Int., Night. A Paris Salon, sometime in the 1870s.
The room is crowded and hot, and we are pressed close up against the daguerrotypes mounted eclectically across one wall of the Salon. What a marvel it is, a scene composed from sunlight and science, preserved in a landscape of salt and silver...
Whereas both the visually minded "art critics" and the newly established bourgeoisie of the late 1800s may have found photography "excessively detailed" , "too faithful" and "lacking in focus"; a medium of "inhuman precision" and "artless mechanics", those involved in the acoustic realm apparently thought otherwise. Rather than lamenting the razing of visual hierachies, the figure over ground protocols that traditionally governed painterly composition, the thoughts of modernist inventors strayed elsewhere. Suddenly, the background became of immense interest, and the capturing of "fugitive" previously hidden phenomena appeared immanently possible: especially, it seems, in the world of sound.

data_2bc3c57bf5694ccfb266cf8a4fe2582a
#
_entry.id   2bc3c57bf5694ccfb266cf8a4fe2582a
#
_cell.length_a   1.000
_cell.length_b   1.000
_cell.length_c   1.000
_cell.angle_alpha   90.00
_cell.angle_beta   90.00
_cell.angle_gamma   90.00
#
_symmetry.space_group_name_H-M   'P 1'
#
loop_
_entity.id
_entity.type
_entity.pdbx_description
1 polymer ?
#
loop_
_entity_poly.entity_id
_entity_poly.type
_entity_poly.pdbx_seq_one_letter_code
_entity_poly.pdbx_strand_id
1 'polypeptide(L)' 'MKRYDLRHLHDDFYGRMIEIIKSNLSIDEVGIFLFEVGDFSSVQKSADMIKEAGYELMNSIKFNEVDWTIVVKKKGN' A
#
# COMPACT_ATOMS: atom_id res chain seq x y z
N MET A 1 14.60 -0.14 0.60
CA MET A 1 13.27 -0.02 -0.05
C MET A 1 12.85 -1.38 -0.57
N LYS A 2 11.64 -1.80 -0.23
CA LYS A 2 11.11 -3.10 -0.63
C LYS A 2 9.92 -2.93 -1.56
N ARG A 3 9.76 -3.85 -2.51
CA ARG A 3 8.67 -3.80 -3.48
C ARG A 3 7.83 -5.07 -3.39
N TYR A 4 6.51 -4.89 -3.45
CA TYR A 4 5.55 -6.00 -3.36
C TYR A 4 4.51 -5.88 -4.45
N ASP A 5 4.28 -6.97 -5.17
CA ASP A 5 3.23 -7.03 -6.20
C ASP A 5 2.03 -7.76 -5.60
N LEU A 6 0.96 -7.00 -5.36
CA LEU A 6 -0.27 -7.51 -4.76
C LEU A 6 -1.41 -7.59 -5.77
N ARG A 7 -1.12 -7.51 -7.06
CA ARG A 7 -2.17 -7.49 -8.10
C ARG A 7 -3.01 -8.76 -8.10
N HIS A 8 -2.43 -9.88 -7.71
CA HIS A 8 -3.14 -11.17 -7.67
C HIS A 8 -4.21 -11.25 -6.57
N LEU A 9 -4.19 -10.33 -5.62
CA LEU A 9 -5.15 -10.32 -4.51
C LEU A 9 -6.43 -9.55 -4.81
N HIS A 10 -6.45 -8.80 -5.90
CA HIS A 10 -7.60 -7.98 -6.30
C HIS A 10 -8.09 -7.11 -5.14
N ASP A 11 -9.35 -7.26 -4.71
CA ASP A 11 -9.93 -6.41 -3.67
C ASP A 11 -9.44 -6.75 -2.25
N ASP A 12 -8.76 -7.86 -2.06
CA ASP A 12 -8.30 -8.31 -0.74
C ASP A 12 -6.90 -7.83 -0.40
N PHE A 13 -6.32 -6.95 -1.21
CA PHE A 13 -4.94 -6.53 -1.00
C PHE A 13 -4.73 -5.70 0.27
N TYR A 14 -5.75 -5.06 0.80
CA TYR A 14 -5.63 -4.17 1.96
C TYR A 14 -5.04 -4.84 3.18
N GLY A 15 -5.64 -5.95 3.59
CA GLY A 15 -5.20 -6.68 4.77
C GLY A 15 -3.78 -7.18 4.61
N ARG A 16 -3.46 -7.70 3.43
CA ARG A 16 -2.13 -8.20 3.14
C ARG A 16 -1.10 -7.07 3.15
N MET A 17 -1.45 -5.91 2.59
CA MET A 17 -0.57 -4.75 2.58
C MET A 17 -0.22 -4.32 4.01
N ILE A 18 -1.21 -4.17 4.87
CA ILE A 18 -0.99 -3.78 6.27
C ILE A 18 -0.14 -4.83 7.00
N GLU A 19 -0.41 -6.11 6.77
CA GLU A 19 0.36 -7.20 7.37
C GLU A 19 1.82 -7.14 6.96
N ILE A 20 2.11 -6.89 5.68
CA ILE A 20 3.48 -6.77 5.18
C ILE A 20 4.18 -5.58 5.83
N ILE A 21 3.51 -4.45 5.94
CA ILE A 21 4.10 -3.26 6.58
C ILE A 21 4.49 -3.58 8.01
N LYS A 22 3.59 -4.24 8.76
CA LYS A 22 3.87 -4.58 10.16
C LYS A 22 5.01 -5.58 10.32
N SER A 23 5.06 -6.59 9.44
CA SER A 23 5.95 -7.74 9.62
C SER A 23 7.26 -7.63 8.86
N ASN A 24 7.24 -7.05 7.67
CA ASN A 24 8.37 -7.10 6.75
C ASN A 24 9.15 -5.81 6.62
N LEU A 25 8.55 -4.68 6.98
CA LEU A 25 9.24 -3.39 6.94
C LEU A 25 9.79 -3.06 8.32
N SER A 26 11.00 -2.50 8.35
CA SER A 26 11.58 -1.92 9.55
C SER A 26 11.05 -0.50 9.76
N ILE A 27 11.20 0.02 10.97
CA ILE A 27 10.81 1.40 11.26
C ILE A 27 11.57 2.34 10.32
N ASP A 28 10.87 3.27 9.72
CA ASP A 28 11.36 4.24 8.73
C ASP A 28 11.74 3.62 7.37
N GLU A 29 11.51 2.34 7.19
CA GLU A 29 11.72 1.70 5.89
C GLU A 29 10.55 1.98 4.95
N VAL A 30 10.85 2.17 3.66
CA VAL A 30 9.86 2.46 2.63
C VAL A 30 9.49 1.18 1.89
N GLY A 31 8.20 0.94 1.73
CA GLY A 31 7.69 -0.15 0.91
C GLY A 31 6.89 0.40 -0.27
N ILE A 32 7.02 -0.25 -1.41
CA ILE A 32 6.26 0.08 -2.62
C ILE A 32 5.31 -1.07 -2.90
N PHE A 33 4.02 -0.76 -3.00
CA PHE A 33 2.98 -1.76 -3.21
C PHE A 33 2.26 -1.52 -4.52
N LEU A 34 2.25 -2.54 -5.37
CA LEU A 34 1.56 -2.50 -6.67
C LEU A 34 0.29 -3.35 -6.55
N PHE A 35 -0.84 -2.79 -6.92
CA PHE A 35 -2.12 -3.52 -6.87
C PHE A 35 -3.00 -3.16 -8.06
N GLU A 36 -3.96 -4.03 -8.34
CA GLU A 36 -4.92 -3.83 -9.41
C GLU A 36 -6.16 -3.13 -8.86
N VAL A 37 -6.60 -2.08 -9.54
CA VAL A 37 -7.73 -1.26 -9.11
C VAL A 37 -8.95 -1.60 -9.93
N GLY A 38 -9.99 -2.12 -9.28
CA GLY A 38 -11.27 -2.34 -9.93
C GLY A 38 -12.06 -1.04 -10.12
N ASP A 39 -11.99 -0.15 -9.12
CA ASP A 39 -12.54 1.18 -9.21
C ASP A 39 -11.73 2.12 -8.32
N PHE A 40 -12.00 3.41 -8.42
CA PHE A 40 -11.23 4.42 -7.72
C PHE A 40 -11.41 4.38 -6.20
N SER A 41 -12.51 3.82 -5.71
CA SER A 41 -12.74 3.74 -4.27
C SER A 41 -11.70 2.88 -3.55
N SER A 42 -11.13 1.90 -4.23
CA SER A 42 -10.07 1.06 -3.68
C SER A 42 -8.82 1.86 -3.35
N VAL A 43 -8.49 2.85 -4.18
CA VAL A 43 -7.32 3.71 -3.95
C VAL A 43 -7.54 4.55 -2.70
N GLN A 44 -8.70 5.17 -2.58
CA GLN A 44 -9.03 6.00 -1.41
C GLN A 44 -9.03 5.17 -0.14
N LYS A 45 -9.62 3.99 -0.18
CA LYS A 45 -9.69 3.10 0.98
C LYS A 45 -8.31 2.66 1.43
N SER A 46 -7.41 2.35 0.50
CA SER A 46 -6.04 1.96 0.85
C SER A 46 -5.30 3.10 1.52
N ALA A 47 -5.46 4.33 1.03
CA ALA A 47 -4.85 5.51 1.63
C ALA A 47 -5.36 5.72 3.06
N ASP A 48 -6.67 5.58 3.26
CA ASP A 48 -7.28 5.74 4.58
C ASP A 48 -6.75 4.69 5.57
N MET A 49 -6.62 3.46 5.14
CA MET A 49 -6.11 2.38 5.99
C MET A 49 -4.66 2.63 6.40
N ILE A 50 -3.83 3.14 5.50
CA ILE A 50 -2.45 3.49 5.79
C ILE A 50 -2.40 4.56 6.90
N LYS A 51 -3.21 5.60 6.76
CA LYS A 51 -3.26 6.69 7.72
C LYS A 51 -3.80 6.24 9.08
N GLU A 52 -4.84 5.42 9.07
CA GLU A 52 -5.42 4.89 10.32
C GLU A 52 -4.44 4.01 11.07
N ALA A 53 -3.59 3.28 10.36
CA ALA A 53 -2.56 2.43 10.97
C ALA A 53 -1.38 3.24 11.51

Hoping to emulate some of the "qualities" of detailed, impervious photographic inscription, sonic scores were produced whereby every element was miked up, amplified, and recorded on site, before being mixed together to create what was intended to be a recording of "absolute acoustic fidelity". But whereas the photograph proferred a uniquely detailed composite of all elements in front of the lens, in acoustic terms there was no such equivalent, and no such legibility. To the phonographers' great disappointment, when they played their recordings back they found nothing but noise.